Tag: adoptions; clerks of superior court
  • A Minor’s Consent to Adoption: Where and in What Proceeding Is It Waived?

    North Carolina adoption laws are codified in G.S. Chapter 48. I find it to be one of the more difficult Chapters to navigate because it consists of interrelated Articles and Parts. As you get familiar with the Chapter, the procedures and requirements become less challenging to piece together. It is imperative to know these procedures because “the law governing adoptions in North Carolina is wholly statutory.” Boseman v. Jarrell, 364 N.C. 537, 542 (2010).

    Under North Carolina adoption laws, before an adoption of an unemancipated minor may be granted, certain consents must be obtained. See G.S. 48-3-601 through -603. One required consent is from the minor adoptee if they are 12 years old or older. G.S. 48-3-601(1). However, that minor’s consent may be waived when the court issues an order based upon a finding that it is not in the minor’s best interests to require their consent. G.S. 48-3-603(b)(2).

    What court has jurisdiction to enter the order waiving the minor adoptee’s consent?

    The question is circulating due to some recent North Carolina Supreme Court opinions involving appeals of termination of parental rights (TPR) orders. The facts of the opinions indicate the district court in the TPR action waived the juvenile’s consent to the adoption. The issue of whether the district court in a TPR proceeding has subject matter jurisdiction to waive the juvenile’s consent does not appear to have been raised before or decided by the Supreme Court. Instead, the minor’s waiver of consent is discussed by the Supreme Court in its review of the facts when analyzing a challenge to the district court’s determination that the TPR is in the juvenile’s best interests. The factual summaries in the Supreme Court TPR opinions made me sit up in my chair, take notice, and ask the questions in this post. Continue Reading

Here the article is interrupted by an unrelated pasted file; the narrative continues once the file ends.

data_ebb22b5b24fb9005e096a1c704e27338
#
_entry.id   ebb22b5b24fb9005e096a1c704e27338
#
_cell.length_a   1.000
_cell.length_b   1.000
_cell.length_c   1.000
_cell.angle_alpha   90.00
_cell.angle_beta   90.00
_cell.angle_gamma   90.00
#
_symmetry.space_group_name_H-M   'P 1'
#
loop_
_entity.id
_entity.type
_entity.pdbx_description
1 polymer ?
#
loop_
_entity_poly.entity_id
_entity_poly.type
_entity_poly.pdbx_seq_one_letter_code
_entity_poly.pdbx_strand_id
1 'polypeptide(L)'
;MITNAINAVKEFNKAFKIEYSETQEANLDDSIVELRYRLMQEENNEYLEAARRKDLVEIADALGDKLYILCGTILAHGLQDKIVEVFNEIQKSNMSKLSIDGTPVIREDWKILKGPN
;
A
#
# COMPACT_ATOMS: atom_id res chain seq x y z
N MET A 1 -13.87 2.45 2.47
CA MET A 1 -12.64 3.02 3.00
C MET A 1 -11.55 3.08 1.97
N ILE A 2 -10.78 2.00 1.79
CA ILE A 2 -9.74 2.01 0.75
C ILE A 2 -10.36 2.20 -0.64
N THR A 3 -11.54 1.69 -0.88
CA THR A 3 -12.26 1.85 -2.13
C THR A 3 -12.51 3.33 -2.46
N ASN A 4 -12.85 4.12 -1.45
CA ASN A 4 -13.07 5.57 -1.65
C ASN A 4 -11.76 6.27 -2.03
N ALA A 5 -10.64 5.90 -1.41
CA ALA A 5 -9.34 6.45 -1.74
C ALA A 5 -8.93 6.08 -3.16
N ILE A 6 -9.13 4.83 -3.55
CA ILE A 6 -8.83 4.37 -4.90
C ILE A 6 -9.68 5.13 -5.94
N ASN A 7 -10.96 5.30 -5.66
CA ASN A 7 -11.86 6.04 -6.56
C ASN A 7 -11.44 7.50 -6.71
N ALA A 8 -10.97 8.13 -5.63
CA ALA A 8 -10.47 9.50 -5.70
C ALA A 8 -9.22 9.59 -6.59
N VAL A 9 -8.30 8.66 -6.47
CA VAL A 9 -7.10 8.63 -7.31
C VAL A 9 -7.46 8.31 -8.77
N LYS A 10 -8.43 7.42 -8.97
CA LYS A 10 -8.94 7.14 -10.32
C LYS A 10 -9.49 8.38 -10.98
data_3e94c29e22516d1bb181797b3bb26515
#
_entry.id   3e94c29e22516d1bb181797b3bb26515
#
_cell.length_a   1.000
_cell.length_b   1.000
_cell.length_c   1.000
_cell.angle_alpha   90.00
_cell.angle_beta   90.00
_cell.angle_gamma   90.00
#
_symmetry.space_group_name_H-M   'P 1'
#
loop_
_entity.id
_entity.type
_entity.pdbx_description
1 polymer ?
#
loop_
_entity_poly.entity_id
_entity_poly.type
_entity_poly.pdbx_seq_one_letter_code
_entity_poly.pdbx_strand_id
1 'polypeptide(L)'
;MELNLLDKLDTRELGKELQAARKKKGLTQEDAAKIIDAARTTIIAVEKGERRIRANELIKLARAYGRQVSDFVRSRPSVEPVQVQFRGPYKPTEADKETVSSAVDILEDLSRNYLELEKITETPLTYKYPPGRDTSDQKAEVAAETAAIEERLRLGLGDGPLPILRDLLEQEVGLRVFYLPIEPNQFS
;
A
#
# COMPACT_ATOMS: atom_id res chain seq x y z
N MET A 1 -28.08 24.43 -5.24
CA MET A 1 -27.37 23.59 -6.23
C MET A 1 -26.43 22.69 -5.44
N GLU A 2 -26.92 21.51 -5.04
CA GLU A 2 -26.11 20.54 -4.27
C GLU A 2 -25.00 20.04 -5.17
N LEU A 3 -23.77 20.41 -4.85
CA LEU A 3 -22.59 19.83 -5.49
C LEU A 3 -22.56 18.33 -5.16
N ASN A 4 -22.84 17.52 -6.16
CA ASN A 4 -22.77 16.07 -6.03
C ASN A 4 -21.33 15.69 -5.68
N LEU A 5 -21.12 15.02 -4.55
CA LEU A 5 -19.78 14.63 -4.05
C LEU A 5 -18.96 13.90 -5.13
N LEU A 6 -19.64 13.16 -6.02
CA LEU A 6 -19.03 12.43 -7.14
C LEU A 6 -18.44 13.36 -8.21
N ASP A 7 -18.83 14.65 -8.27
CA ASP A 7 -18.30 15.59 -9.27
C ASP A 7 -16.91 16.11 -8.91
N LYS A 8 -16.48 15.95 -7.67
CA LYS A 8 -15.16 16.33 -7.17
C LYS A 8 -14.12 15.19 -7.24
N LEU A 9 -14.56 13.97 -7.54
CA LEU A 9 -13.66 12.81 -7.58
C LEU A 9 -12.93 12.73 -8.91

• Adoptions and Sperm Donors

    *Note, since this post was published, North Carolina laws on statutory construction were amended. Effective July 12, 2017, the terms “husband and wife” and other terms suggesting a lawful marriage must be construed to include any two individuals who are then lawfully married to each other. See S.L. 2017-102, sec. 35 creating G.S. 12-3(16). This impacts the analysis of G.S. 49A-1, where it does apply to a mother and her spouse. For a further discussion, see New Legislation Acknowledges Same-Sex Marriage, posted by our colleague Cheryl Howell on Aug. 8, 2017.

    Since our blog post, Same-Sex Marriage and Adoptions of a Minor by a Stepparent, we have received several inquiries about the role of a sperm donor in an adoption proceeding. Although General Synod of the United Church of Christ v. Resinger, 12 F. Supp. 3d 790 (W.D.N.C. 2014) and Fisher-Borne v. Smith, 14 F.Supp. 3d 695 (M.D.N.C. 2014) held NC’s ban on same-sex marriage is unconstitutional, they did not specifically address parentage when a child is conceived or born during a same-sex marriage. And, although artificial reproductive technology has advanced in the last 20 years, the laws in NC have not fully addressed these advances and how they impact parentage. Continue Reading

  • Clerks, Adoptions and Division Review (Part I)

    Ask most any clerk of superior court in North Carolina and they will likely tell you that one of the highlights of their job is presiding over the finalization of adoptions.   However, the clerk’s role does not end upon entry of the final decree.  Within 10 days of the entry of the final decree, the clerk must transmit all of the original records filed in connection with the adoption (except the petition and final decree, of which only copies are sent) to the Division of Social Services of the North Carolina Department of Health and Human Services.  G.S. 48-9-102(d).  The Division is charged with permanently indexing and filing the papers received from the clerk.  G.S. 48-9-102(e).  Included in these documents is the original Report to Vital Records (DSS Form 1815) signed by the clerk.  Once the Division completes the indexing process, the Division sends the Report to the State Registrar and retains and seals the remaining documents from the adoption file.  G.S. 48-9-102(f).  The Report authorizes the State Registrar to issue a new birth certificate for the adoptive child with the child’s adoptive name and the names of the adoptive parents.

    Continue Reading

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